The Yomiuri ShimbunThe government and private corporations are accelerating efforts to develop and widen the use of automated driving technologies. Aiming to initiate transport services using fully automated cars — vehicles that can operate without human involvement — in 2020, legislation and verification tests related to such technologies will pick up speed starting in fiscal 2017.
‘Unmanned’ not presumed
On Feb. 21, Prime Minister Shinzo Abe expressed expectations regarding previous comments by Nissan Motor Co. President Carlos Ghosn about carrying out tests to verify self-driving technology. “We would like you to create an environment that enjoys the highest level of freedom in the world so the innovation of [related] technologies can move forward at full blast,” Abe said at a meeting of the government’s advisory council on national strategic special zones.
The prime minister also said at a meeting of the government’s council on future investment on Feb. 16 that he intends to expedite the legislation of necessary laws to help Japanese companies develop new technologies.
Self-driving is classified into four levels, but existing laws only cover up to Level 2, in which a semi-autonomous system assists a human driver.
For instance, in an accident resulting in injury or death, the owner of the car or the driver would be liable, in principle, under the current Automobile Liability Security Law.
Accidents caused by malfunctions or hacking of the self-driving system are anticipated at Level 3 — in which the self-driving system mainly operates the car and the driver takes necessary action only in an emergency — and Level 4. To deal with such accidents, the automobile insurance mechanism requires revision.
Reviewing the Road Traffic Law, which presumes a driver is securely handling controls such as the steering wheel and brakes, will be an issue. The current law was not written on the premise that there could be unmanned vehicles on public roads.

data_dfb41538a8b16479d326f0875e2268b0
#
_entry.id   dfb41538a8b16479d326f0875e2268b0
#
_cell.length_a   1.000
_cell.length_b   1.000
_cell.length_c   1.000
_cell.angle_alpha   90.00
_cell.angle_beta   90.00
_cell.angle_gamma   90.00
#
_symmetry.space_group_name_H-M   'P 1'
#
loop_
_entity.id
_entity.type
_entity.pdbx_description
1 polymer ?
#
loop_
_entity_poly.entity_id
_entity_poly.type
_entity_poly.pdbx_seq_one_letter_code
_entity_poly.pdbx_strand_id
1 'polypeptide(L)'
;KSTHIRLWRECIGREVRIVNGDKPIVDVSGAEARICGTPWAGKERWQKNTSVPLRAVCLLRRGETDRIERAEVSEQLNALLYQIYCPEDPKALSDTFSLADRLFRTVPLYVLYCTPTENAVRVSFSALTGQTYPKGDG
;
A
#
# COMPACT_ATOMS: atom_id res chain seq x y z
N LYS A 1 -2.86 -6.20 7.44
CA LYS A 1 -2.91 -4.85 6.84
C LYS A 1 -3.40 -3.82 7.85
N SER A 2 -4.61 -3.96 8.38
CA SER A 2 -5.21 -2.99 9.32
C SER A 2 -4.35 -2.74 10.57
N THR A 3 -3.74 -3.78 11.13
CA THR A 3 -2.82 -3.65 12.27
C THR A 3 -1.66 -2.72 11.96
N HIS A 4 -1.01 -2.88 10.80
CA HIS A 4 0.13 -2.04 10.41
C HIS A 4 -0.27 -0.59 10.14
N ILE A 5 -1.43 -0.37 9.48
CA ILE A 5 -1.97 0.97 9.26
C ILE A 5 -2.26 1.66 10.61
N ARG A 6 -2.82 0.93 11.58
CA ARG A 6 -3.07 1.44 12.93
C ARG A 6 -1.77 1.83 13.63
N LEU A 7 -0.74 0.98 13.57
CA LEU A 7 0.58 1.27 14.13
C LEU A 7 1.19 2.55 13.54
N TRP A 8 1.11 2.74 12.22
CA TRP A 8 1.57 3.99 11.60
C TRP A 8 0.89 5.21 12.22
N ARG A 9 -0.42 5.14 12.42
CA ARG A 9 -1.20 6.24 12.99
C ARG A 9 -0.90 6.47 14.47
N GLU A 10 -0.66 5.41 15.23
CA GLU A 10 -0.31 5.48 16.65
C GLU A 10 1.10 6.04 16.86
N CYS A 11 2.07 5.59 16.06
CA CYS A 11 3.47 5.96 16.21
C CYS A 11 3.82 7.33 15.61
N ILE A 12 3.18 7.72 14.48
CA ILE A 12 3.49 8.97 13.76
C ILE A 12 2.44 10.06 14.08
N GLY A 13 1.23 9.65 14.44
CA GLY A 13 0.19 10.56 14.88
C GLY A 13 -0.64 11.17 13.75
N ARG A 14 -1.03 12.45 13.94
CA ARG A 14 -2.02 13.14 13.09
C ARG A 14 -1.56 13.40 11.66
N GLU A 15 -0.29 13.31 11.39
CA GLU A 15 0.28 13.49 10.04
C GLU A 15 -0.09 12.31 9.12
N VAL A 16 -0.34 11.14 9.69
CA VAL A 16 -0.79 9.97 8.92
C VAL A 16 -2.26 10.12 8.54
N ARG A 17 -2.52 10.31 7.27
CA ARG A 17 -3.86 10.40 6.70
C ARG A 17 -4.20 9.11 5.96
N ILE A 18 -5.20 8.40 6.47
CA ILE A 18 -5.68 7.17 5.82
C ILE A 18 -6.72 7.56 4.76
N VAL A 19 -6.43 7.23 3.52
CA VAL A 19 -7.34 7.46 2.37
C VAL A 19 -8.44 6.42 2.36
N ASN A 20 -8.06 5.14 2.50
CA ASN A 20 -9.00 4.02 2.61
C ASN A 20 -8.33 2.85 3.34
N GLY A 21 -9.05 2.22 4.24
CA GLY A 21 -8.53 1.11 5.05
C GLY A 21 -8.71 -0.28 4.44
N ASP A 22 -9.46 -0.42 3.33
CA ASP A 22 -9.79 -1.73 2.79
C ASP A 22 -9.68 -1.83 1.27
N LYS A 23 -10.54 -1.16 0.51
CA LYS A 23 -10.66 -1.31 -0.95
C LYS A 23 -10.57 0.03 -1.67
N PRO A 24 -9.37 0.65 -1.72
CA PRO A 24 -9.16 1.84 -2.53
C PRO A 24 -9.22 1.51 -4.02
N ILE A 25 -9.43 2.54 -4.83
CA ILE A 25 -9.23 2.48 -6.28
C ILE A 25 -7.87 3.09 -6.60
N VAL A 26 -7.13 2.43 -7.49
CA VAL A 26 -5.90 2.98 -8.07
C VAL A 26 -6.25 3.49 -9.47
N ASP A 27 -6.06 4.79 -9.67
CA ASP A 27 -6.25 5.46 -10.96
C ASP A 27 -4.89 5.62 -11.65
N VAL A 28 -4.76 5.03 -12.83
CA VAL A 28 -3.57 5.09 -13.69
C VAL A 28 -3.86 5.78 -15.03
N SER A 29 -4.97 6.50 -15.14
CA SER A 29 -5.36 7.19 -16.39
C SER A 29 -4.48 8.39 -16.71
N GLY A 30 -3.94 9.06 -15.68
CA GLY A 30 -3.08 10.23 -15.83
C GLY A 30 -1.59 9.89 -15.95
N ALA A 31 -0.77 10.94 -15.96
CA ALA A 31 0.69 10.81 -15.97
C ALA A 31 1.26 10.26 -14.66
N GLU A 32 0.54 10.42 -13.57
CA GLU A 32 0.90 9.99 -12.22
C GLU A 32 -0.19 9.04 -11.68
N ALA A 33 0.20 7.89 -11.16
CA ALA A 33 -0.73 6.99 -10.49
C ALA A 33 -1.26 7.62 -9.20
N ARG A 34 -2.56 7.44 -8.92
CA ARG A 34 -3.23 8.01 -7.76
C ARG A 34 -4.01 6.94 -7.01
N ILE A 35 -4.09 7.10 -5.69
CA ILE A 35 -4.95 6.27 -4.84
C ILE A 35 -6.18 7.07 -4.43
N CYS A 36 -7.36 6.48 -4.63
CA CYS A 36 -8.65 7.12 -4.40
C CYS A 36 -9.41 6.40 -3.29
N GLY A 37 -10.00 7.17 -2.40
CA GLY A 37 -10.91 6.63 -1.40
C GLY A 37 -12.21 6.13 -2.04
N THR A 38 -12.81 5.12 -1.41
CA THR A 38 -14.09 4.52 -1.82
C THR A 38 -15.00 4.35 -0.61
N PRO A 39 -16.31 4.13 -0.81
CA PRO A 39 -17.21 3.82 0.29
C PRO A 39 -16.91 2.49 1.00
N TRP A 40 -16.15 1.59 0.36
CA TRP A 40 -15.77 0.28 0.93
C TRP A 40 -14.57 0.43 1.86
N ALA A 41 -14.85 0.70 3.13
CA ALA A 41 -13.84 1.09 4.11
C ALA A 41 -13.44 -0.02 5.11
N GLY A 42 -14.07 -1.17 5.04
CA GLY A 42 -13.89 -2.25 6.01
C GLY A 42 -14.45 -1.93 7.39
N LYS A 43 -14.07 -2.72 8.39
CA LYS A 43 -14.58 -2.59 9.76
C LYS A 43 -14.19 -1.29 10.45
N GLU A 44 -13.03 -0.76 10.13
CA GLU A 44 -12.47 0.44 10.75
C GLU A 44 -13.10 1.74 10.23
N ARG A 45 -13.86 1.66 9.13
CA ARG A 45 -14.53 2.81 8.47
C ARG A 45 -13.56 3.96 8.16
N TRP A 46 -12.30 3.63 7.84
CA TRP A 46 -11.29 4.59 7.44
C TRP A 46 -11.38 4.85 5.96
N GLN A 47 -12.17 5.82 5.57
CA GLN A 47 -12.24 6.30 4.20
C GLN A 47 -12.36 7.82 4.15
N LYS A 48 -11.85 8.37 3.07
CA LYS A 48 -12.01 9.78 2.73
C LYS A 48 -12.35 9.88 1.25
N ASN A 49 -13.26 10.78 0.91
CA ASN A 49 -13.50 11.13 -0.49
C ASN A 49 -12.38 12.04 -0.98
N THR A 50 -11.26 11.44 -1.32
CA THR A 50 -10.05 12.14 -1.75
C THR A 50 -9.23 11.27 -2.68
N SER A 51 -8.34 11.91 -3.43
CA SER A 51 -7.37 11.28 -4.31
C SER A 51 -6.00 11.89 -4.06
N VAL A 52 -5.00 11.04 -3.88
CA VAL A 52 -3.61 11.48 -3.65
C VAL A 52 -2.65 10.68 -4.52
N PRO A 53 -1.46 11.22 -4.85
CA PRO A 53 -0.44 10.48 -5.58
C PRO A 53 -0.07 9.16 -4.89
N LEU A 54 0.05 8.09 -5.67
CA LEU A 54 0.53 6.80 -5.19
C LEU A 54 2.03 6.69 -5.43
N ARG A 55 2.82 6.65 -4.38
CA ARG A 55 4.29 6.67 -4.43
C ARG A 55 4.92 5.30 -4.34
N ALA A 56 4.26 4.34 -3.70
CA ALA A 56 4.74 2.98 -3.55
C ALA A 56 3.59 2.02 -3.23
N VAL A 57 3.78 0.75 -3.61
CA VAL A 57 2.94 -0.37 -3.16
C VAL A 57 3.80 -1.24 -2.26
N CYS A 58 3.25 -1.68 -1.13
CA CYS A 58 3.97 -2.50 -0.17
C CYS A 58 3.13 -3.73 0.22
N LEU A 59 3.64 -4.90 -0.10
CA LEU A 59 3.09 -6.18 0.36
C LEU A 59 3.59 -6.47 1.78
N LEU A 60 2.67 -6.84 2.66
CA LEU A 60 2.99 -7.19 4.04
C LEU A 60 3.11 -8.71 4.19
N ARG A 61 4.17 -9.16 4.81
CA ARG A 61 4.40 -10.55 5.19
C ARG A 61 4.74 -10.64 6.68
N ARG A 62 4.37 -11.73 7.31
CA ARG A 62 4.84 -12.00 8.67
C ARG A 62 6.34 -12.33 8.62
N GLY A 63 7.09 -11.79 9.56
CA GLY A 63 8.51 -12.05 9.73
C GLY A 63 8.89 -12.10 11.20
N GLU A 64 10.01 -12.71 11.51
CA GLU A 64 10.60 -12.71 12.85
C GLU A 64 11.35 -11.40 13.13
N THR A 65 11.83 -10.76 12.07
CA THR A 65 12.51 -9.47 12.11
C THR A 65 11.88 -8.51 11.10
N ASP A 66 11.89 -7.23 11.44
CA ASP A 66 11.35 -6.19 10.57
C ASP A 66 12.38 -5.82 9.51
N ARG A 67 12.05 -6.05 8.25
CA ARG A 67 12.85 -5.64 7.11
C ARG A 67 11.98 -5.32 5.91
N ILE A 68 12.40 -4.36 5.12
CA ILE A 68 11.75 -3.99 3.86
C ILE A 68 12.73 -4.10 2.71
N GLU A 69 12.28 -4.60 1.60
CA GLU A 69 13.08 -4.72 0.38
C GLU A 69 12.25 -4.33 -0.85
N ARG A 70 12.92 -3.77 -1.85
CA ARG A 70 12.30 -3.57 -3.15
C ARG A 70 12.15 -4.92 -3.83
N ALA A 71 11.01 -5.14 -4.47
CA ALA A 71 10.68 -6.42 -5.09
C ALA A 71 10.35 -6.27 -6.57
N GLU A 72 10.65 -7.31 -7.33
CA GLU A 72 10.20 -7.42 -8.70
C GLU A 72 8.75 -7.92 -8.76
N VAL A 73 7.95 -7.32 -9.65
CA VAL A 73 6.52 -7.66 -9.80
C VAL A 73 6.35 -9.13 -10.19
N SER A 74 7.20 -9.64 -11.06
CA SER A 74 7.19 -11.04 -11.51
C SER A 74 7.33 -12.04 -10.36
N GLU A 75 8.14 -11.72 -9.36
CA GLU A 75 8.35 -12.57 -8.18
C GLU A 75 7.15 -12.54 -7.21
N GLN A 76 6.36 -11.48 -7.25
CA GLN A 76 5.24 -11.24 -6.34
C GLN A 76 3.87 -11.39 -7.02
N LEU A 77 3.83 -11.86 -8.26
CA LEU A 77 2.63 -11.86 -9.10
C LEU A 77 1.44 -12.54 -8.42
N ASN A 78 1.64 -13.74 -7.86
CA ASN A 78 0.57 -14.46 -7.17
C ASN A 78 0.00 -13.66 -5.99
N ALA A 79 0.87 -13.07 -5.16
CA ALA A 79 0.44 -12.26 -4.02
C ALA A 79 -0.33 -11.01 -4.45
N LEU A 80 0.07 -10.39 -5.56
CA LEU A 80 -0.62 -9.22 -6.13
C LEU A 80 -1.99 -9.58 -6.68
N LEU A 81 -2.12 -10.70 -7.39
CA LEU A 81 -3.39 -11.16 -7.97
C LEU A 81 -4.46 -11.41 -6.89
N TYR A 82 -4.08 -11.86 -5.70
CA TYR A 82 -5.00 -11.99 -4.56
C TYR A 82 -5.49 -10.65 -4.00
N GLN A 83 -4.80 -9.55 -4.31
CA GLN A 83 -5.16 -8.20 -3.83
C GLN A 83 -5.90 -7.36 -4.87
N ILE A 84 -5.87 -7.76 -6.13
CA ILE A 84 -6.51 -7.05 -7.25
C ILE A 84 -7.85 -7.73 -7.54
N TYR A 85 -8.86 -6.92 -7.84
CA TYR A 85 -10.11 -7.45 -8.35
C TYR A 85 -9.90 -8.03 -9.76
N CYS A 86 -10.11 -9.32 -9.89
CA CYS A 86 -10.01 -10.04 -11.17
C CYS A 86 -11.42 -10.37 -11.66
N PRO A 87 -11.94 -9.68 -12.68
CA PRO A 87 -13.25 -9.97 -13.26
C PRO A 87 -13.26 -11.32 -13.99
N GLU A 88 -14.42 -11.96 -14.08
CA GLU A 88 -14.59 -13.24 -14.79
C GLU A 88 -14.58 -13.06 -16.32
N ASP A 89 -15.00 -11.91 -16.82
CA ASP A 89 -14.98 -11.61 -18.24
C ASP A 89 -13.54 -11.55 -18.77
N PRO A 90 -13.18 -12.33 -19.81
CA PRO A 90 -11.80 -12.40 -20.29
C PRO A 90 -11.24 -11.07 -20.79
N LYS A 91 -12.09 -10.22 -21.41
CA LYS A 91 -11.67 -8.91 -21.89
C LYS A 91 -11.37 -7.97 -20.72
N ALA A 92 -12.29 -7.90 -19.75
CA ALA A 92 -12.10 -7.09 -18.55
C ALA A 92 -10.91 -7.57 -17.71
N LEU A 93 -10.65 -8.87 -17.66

Concerning self-driving safety standards, Japan is working with European countries and others to draw up common rules regarding lane assist on expressways and other Level 2 functions. The IT Strategic Headquarters of the government is currently listing the challenges ahead to outline necessary legislation by the end of fiscal 2017.
Taking it to public roads
The government is planning to conduct tests to run remotely controlled unmanned buses on public roads in 10 locations nationwide in fiscal 2017, in an effort to provide support to the elderly and children residing in depopulated areas with limited access to transportation.
Furthermore, tests are scheduled to be conducted in fiscal 2018 in which several unmanned trucks are led by a truck with a human driver along an expressway, with the aim of alleviating the shortage of drivers in the logistics industry.
Private sector moving ahead
Automobile manufacturers are quickly moving toward developing fully automated cars, prompting the government to expedite its own efforts.
Nissan will tie up with IT company DeNA Co. to conduct joint research, and Honda Motor Co. will partner with U.S. IT firm Google for the same purpose. In order to improve self-driving, the technology of “connected cars” — vehicles equipped with constant internet access — will be indispensable. Toyota Motor Corp. will tighten cooperation with telecommunications major KDDI Corp. to push forward with its plan to globally standardize in-car communication systems.
Start-up robotics developer ZMP Inc. is developing software to analyze information about the surroundings of a car gathered by in-vehicle cameras and sensors. The software will then communicate its analysis to the self-driving system.
However, some Japanese companies are voicing concern. “The technological barrier in developing fully automated cars is difficult to overcome, and whether it will proceed as the government plans is unknown,” said a source from a major car maker.
U.S. automaker Ford Motor Co. has announced plans to mass-produce fully automated cars, adding momentum to international competition.